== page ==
I’ve heard a lot of talk about agtech, what is it and how is it going to help farmers?
Agtech (agricultural technology) is simply about applying technology to the agriculture industry to deliver more efficient and innovative ways of farming.
And when it comes to applying it, I believe it’s time for a little less talk, and a lot more action.
For too long, the need for ‘innovation’ in agriculture has been spewing from the lips of politicians to industry leaders, but we’re not seeing enough tangible results on farm.
Agtech is the biggest driver of innovation in our industry, and it's time to get serious about it.
The need is soaring, firstly due to demand from consumers for more food to be produced with less inputs. Secondly, more and more farmers are demanding agtech simply because it better enables them to make their business more efficient.
So what’s being done about it?
Over the past few years we’ve seen a growing number of agtech incubators and accelerator programs pop up across the country which are helping agtech entrepreneurs accelerate their business’ growth to commercialise as soon as possible.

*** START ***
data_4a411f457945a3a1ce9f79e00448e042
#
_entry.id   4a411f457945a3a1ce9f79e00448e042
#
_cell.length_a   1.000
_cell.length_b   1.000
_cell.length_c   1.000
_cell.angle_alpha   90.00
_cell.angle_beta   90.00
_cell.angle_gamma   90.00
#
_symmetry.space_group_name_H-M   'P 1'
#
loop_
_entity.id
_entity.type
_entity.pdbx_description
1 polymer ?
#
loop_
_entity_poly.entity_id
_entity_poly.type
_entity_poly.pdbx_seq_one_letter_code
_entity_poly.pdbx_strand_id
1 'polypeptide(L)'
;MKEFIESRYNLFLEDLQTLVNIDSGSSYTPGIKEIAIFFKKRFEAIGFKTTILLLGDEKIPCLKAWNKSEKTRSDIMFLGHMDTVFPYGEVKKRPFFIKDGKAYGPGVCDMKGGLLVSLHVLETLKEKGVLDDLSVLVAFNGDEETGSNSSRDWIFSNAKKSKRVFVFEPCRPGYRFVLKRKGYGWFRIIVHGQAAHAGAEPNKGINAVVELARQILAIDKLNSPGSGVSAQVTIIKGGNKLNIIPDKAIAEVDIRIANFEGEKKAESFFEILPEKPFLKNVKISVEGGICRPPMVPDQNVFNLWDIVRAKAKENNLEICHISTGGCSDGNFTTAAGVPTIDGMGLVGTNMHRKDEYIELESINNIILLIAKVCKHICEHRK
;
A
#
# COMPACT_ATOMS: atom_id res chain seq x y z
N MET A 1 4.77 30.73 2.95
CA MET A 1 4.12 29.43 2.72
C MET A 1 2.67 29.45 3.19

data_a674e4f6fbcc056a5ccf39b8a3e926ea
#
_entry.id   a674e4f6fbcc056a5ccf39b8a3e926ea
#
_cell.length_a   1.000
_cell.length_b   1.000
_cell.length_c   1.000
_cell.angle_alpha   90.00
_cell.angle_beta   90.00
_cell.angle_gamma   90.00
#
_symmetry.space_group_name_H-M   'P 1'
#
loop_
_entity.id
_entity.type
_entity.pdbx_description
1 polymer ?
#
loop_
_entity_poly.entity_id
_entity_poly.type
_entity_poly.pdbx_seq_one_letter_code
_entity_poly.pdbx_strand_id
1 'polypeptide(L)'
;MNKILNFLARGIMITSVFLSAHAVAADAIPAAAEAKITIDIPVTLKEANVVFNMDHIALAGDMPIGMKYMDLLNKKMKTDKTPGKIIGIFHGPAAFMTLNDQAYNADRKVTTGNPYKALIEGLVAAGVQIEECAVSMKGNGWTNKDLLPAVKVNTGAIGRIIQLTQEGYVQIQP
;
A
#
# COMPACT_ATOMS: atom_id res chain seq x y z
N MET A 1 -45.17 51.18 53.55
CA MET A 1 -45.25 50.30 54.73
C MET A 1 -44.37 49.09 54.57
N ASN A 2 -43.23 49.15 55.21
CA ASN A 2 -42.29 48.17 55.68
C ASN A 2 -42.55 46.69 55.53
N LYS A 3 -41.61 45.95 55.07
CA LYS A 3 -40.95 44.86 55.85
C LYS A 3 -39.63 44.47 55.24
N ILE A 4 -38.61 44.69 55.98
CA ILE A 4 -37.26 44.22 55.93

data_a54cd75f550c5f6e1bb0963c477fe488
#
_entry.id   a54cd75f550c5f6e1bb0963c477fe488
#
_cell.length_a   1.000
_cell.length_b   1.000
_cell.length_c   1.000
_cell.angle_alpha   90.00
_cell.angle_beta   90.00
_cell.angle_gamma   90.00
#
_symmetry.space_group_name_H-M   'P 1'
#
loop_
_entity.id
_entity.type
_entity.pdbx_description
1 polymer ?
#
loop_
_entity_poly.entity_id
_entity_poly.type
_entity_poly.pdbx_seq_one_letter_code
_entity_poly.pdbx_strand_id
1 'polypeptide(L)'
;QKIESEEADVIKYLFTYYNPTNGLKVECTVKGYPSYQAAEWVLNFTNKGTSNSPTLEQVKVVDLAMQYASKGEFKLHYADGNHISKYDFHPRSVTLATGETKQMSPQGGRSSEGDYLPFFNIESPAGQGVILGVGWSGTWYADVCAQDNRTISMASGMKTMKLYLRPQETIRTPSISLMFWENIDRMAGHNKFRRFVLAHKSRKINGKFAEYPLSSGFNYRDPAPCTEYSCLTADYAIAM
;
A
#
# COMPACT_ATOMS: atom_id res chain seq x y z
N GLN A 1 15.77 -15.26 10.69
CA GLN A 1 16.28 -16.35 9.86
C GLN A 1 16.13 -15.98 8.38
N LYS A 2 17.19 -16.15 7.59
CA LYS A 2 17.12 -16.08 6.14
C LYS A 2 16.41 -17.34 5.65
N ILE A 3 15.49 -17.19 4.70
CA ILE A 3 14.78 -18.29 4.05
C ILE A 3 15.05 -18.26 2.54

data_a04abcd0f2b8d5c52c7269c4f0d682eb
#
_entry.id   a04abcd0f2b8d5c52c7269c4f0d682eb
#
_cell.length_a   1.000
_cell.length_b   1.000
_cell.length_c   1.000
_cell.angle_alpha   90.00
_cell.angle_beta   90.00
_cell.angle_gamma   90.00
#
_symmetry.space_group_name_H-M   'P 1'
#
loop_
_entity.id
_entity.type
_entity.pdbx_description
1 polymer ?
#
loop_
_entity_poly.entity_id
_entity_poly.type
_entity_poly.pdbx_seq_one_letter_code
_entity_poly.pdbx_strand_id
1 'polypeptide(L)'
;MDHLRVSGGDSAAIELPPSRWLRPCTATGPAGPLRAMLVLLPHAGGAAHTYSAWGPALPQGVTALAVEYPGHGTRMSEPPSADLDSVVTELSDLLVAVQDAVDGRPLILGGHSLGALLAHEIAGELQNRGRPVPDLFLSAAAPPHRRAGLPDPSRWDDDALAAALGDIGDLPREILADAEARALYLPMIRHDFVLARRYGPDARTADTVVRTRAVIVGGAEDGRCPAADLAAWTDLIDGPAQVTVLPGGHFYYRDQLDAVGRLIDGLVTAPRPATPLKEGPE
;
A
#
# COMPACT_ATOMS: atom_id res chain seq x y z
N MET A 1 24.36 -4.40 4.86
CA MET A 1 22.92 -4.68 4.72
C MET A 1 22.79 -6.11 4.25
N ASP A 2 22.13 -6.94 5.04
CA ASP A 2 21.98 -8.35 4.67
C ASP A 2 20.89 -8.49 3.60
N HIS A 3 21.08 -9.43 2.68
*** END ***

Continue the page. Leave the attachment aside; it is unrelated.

One of these accelerator programs is SproutX, a joint venture between Findex (the parent company of Crowe Horwath) and the National Farmers Federation.
It’s an innovation hub and startup accelerator designed specifically for the Agtech sector – the first of its kind in Australia.
What does that mean? Simply, we provide capital and support to entrepreneurs and startups in Australian agriculture, and it’s working.
Here are a few examples of the technology we’re seeing.
... time for a little less talk, and a lot more action.
IoTAg and WaterSave are two leading startups that are driving real change on Australian farms. IoTAg is developing a smart cattle ear tag that enables cattle farmers to track cattle over large distances, monitor pasture utilisation and key breeding-related events, and alert them to illnesses and births.
Watersave is delivering an affordable, automated irrigation solution along with other on-farm monitoring and data collection. And all without common internet connectivity. Their remote customers have reduced irrigation costs by up to 30 per cent, saved labour units and also reduced nutrient and volume of chemicals applied to crops.
It’s an exciting time for the agriculture industry.